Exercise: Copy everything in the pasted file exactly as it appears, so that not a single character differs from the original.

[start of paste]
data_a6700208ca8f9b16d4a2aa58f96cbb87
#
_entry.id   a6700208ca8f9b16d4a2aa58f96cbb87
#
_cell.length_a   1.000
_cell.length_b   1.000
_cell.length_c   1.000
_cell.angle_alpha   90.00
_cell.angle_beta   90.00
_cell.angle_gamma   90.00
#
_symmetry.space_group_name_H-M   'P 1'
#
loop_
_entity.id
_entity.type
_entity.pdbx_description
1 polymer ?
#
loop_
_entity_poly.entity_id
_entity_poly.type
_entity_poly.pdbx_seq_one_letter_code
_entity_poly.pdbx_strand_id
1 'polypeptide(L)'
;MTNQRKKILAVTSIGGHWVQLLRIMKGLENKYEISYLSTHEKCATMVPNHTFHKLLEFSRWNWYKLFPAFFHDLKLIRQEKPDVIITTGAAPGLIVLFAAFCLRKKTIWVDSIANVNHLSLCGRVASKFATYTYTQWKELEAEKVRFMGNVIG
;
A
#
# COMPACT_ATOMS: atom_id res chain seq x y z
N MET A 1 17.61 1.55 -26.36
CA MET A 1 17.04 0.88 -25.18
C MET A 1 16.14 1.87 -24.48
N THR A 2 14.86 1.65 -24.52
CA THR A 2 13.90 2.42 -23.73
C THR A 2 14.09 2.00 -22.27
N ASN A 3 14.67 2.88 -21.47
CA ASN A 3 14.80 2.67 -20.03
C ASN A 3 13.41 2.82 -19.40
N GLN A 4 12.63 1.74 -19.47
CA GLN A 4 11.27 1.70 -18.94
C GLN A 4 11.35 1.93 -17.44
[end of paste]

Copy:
data_a6700208ca8f9b16d4a2aa58f96cbb87
#
_entry.id   a6700208ca8f9b16d4a2aa58f96cbb87
#
_cell.length_a   1.000
_cell.length_b   1.000
_cell.length_c   1.000
_cell.angle_alpha   90.00
_cell.angle_beta   90.00
_cell.angle_gamma   90.00
#
_symmetry.space_group_name_H-M   'P 1'
#
loop_
_entity.id
_entity.type
_entity.pdbx_description
1 polymer ?
#
loop_
_entity_poly.entity_id
_entity_poly.type
_entity_poly.pdbx_seq_one_letter_code
_entity_poly.pdbx_strand_id
1 'polypeptide(L)'
;MTNQRKKILAVTSIGGHWVQLLRIMKGLENKYEISYLSTHEKCATMVPNHTFHKLLEFSRWNWYKLFPAFFHDLKLIRQEKPDVIITTGAAPGLIVLFAAFCLRKKTIWVDSIANVNHLSLCGRVASKFATYTYTQWKELEAEKVRFMGNVIG
;
A
#
# COMPACT_ATOMS: atom_id res chain seq x y z
N MET A 1 17.61 1.55 -26.36
CA MET A 1 17.04 0.88 -25.18
C MET A 1 16.14 1.87 -24.48
N THR A 2 14.86 1.65 -24.52
CA THR A 2 13.90 2.42 -23.73
C THR A 2 14.09 2.00 -22.27
N ASN A 3 14.67 2.88 -21.47
CA ASN A 3 14.80 2.67 -20.03
C ASN A 3 13.41 2.82 -19.40
N GLN A 4 12.63 1.74 -19.47
CA GLN A 4 11.27 1.70 -18.94
C GLN A 4 11.35 1.93 -17.44